A complete new line had to be installed, Ellison said.
Many at Oceti Sakowin have felt “lost in the wind,” Herman said, without access to their digital worlds. He’s also a writer on The Lego Box Travelogue, and some of his stories have been featured on the Oceti Sakowin webpage. Movements such as Standing Rock’s opposition to the Dakota Access Pipeline need social media and Internet access to grow.
“Living out here under the security apparatus, it’s terrifying,” he said. To a small extent, the experience has taught him as a white person, what it might feel like living as a native person, or black person, or as a LGBT person, he said.
Herman arrived at the camps in early November. “I heard the calling, a little whisper,” he said. “I was ashamed of our treatment of Native Americans, and I wanted to come out here on the ground with my beliefs. This is an important frontier for our relationship with native communities, but setting an important precedent for climate issues… and the climate of surveillance in the occupation camps.” He’s an American, and he’s not against corporations making money, but recognizes the need for change.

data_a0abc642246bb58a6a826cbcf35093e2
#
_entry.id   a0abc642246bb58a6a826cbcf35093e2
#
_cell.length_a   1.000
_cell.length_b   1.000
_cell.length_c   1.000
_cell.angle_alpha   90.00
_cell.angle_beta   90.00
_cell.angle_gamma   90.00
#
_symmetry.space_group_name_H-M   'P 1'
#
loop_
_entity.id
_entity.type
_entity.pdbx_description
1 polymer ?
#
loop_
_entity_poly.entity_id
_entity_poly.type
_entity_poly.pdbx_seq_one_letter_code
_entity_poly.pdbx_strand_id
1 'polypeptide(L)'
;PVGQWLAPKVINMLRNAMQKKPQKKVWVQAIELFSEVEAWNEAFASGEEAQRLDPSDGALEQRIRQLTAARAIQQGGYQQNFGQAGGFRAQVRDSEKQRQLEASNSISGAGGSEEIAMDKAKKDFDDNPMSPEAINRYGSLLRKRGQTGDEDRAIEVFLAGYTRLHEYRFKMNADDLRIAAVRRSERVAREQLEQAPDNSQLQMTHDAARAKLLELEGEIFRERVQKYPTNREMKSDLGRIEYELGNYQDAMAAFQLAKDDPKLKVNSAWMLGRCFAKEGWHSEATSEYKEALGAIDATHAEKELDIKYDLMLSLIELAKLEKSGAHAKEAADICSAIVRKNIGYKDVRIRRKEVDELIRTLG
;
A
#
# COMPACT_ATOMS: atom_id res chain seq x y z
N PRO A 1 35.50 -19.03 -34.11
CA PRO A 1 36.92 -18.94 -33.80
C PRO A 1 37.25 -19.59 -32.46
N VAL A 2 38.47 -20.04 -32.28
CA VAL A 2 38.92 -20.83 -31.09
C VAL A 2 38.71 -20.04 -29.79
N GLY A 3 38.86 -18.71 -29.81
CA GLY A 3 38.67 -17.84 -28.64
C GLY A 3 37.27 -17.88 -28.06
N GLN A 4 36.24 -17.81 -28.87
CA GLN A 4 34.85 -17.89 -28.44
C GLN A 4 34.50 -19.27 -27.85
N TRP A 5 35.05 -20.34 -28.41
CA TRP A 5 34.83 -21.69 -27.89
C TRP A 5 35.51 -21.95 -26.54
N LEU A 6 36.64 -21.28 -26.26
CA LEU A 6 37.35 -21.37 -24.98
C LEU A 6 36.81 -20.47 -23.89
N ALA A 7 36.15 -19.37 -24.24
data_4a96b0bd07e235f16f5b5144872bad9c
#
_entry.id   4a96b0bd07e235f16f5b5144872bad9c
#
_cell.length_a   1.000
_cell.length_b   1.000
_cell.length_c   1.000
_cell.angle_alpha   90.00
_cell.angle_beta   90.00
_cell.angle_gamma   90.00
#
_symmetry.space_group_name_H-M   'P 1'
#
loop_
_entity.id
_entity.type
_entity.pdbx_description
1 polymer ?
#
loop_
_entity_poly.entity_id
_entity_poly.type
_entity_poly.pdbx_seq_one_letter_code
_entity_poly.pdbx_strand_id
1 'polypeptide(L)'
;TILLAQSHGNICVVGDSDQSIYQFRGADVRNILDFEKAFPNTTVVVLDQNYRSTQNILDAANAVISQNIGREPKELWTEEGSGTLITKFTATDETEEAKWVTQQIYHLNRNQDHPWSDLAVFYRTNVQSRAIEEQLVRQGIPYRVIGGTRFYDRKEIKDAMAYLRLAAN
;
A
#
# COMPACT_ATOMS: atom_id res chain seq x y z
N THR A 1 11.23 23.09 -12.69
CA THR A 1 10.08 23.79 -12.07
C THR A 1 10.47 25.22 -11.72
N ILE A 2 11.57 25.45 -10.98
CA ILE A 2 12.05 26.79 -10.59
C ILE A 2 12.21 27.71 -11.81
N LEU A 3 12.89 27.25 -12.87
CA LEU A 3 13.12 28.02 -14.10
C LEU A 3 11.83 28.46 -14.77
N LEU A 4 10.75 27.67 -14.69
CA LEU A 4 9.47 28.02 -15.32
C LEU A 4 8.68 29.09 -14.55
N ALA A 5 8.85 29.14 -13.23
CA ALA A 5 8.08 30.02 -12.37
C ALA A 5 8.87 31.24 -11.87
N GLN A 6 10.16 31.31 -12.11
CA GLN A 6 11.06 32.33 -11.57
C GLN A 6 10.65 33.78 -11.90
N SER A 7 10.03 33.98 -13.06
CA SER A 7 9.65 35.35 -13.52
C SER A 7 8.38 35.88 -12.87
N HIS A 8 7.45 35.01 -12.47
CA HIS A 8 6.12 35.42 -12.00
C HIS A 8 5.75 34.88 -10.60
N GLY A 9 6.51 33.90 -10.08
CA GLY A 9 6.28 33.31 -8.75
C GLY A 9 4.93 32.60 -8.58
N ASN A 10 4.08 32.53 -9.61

“The intimidation is strongly reminiscent of the motto used by the Air Force’s Special Operations Wing in charge of Psy-Ops, “Never Seen, Always Heard,” Herman wrote in his article. He is currently helping out at Oceti Sakowin, he said.
“No one knows for sure who is behind the attacks, but the top suspects include a collusion between Morton County Sheriff’s Department, Energy Transfer Partners’ security and intelligence contractor TigerSwan or another military contractor, the National Guard, and/or the North Dakota Police,” Herman wrote.